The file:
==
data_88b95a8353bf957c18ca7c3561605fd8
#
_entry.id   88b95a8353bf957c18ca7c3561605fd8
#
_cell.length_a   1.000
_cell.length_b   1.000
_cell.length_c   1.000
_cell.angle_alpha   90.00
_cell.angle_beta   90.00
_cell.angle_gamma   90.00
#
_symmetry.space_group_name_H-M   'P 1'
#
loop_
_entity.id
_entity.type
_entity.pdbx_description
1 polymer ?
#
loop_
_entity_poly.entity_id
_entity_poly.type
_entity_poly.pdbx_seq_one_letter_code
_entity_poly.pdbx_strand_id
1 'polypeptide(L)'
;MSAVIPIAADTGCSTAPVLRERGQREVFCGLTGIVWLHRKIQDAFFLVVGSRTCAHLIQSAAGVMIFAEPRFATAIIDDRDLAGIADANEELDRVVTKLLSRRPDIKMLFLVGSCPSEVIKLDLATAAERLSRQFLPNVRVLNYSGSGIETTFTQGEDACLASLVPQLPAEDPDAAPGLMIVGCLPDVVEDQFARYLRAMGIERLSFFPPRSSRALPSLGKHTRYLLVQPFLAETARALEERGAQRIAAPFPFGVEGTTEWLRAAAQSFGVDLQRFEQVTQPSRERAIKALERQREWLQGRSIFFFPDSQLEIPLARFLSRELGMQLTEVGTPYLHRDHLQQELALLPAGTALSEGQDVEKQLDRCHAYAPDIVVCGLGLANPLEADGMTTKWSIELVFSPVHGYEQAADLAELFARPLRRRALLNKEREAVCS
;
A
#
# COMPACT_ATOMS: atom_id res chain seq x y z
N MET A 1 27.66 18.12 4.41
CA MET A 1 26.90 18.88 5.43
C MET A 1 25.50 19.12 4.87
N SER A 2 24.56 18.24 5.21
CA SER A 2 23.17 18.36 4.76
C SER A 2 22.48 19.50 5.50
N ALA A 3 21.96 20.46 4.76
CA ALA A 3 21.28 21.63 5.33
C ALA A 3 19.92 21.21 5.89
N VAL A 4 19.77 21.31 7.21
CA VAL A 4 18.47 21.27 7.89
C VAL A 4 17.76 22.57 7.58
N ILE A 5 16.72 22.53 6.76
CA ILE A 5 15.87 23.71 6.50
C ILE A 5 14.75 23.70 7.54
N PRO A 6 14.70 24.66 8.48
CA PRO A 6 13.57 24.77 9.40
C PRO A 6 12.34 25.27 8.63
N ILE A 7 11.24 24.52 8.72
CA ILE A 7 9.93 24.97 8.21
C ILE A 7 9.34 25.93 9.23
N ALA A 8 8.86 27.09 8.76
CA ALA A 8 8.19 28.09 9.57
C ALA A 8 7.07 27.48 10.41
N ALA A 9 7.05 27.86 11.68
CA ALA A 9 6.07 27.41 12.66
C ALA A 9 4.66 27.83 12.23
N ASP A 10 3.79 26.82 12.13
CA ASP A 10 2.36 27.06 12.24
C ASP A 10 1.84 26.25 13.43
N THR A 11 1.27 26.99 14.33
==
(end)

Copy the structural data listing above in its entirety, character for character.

data_88b95a8353bf957c18ca7c3561605fd8
#
_entry.id   88b95a8353bf957c18ca7c3561605fd8
#
_cell.length_a   1.000
_cell.length_b   1.000
_cell.length_c   1.000
_cell.angle_alpha   90.00
_cell.angle_beta   90.00
_cell.angle_gamma   90.00
#
_symmetry.space_group_name_H-M   'P 1'
#
loop_
_entity.id
_entity.type
_entity.pdbx_description
1 polymer ?
#
loop_
_entity_poly.entity_id
_entity_poly.type
_entity_poly.pdbx_seq_one_letter_code
_entity_poly.pdbx_strand_id
1 'polypeptide(L)'
;MSAVIPIAADTGCSTAPVLRERGQREVFCGLTGIVWLHRKIQDAFFLVVGSRTCAHLIQSAAGVMIFAEPRFATAIIDDRDLAGIADANEELDRVVTKLLSRRPDIKMLFLVGSCPSEVIKLDLATAAERLSRQFLPNVRVLNYSGSGIETTFTQGEDACLASLVPQLPAEDPDAAPGLMIVGCLPDVVEDQFARYLRAMGIERLSFFPPRSSRALPSLGKHTRYLLVQPFLAETARALEERGAQRIAAPFPFGVEGTTEWLRAAAQSFGVDLQRFEQVTQPSRERAIKALERQREWLQGRSIFFFPDSQLEIPLARFLSRELGMQLTEVGTPYLHRDHLQQELALLPAGTALSEGQDVEKQLDRCHAYAPDIVVCGLGLANPLEADGMTTKWSIELVFSPVHGYEQAADLAELFARPLRRRALLNKEREAVCS
;
A
#
# COMPACT_ATOMS: atom_id res chain seq x y z
N MET A 1 27.66 18.12 4.41
CA MET A 1 26.90 18.88 5.43
C MET A 1 25.50 19.12 4.87
N SER A 2 24.56 18.24 5.21
CA SER A 2 23.17 18.36 4.76
C SER A 2 22.48 19.50 5.50
N ALA A 3 21.96 20.46 4.76
CA ALA A 3 21.28 21.63 5.33
C ALA A 3 19.92 21.21 5.89
N VAL A 4 19.77 21.31 7.21
CA VAL A 4 18.47 21.27 7.89
C VAL A 4 17.76 22.57 7.58
N ILE A 5 16.72 22.53 6.76
CA ILE A 5 15.87 23.71 6.50
C ILE A 5 14.75 23.70 7.54
N PRO A 6 14.70 24.66 8.48
CA PRO A 6 13.57 24.77 9.40
C PRO A 6 12.34 25.27 8.63
N ILE A 7 11.24 24.52 8.72
CA ILE A 7 9.93 24.97 8.21
C ILE A 7 9.34 25.93 9.23
N ALA A 8 8.86 27.09 8.76
CA ALA A 8 8.19 28.09 9.57
C ALA A 8 7.07 27.48 10.41
N ALA A 9 7.05 27.86 11.68
CA ALA A 9 6.07 27.41 12.66
C ALA A 9 4.66 27.83 12.23
N ASP A 10 3.79 26.82 12.13
CA ASP A 10 2.36 27.06 12.24
C ASP A 10 1.84 26.25 13.43
N THR A 11 1.27 26.99 14.33